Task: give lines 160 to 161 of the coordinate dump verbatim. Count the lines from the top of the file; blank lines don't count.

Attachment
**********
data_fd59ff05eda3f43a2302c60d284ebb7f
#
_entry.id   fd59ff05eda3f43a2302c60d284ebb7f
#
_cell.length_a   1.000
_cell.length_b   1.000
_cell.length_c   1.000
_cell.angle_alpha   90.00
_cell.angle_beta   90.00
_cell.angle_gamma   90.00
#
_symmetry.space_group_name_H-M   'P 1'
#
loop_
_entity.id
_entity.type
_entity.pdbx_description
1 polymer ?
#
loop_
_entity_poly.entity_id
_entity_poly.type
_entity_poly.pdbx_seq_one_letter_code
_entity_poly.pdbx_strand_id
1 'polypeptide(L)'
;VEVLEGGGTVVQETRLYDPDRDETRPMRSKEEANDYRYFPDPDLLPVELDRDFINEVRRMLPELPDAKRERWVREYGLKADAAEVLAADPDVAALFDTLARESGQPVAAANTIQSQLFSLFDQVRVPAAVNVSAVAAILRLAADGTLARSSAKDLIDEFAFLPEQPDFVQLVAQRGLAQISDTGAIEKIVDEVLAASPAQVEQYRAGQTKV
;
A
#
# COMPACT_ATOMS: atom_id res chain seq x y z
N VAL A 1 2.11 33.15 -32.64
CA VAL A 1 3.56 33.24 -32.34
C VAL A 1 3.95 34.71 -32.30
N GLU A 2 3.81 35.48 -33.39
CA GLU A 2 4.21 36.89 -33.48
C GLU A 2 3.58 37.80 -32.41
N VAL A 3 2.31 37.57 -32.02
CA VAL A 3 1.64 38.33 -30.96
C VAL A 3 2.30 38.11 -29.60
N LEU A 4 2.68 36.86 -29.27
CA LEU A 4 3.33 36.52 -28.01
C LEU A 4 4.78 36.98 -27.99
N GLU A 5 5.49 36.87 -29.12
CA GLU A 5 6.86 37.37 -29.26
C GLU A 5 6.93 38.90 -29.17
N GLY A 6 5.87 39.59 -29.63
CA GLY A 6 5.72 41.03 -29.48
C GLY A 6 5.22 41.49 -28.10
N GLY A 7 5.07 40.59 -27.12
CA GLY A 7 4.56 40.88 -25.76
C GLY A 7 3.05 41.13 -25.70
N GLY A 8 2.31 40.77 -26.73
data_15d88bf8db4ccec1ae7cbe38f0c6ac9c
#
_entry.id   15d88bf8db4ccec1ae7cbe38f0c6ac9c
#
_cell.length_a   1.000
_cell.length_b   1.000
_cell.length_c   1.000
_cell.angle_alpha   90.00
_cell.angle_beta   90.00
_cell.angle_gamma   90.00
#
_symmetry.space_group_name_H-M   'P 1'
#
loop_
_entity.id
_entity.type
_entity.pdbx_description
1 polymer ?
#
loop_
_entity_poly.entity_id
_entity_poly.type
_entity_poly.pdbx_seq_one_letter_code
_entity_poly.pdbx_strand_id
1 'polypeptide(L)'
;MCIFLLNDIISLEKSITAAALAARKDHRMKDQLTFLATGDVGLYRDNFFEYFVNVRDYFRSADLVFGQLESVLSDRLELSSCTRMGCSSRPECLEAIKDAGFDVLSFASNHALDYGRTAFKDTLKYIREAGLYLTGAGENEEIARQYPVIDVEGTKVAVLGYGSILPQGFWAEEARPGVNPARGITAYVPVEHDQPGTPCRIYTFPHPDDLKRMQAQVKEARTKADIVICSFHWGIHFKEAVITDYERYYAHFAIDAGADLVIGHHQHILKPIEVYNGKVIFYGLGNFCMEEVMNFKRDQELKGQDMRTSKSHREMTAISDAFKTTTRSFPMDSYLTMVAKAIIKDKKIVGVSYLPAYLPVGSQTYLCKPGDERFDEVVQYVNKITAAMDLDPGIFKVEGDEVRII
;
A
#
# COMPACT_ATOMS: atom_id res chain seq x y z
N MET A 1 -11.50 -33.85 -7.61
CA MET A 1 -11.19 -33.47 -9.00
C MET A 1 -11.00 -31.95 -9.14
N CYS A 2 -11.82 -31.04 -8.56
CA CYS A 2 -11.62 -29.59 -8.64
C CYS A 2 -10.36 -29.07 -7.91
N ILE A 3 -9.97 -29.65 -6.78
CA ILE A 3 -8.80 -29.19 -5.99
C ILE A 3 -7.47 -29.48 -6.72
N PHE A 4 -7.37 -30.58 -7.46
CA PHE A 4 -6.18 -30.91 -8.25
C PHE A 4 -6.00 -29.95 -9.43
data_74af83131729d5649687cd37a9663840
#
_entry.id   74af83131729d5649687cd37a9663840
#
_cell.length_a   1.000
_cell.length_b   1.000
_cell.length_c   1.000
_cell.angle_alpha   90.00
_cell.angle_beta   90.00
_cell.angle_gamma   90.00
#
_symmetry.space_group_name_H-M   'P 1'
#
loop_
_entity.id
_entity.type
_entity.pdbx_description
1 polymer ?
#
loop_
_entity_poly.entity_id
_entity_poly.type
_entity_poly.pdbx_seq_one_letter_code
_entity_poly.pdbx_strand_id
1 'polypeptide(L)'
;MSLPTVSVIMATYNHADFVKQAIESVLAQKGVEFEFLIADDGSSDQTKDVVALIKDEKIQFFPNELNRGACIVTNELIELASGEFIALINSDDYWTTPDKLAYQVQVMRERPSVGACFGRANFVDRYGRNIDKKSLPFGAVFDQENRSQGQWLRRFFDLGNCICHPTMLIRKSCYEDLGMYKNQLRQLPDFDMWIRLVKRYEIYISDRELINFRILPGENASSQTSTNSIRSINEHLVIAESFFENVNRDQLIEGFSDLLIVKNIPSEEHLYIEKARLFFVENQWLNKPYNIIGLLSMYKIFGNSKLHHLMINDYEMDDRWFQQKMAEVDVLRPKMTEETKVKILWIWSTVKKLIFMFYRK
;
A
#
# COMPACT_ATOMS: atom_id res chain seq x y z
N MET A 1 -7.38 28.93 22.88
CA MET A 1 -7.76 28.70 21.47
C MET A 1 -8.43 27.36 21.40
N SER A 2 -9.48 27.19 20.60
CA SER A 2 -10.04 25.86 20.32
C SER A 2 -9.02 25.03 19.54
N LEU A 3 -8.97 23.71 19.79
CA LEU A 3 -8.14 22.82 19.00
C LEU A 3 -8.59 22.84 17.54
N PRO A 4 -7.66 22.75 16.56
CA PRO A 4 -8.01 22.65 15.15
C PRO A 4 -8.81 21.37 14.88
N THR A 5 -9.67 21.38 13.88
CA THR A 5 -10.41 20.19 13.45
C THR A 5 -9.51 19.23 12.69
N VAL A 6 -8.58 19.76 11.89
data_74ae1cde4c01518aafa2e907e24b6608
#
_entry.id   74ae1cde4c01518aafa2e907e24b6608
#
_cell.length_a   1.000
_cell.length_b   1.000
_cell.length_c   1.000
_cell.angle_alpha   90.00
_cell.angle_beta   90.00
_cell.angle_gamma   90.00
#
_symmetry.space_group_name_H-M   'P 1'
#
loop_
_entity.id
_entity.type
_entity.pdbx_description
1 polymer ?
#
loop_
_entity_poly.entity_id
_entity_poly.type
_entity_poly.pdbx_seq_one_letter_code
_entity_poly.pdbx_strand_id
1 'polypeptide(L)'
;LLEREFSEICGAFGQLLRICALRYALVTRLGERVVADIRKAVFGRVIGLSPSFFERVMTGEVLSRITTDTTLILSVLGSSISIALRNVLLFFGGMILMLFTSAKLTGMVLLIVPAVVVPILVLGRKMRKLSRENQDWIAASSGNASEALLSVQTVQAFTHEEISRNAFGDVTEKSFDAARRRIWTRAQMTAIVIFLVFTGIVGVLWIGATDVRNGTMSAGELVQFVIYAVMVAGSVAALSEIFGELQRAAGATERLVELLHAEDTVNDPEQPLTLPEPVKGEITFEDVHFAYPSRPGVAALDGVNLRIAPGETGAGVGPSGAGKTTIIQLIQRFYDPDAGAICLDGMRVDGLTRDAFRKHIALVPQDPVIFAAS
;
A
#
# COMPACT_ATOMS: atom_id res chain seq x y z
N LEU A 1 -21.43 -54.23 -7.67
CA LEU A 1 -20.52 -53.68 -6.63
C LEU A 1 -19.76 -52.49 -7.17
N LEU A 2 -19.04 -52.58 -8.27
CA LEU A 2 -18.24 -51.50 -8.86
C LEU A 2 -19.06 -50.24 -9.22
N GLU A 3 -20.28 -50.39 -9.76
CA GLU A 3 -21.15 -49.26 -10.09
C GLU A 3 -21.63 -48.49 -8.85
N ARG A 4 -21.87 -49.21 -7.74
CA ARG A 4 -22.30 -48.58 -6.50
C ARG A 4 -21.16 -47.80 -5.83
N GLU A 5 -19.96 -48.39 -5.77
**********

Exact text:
loop_
_entity_poly.entity_id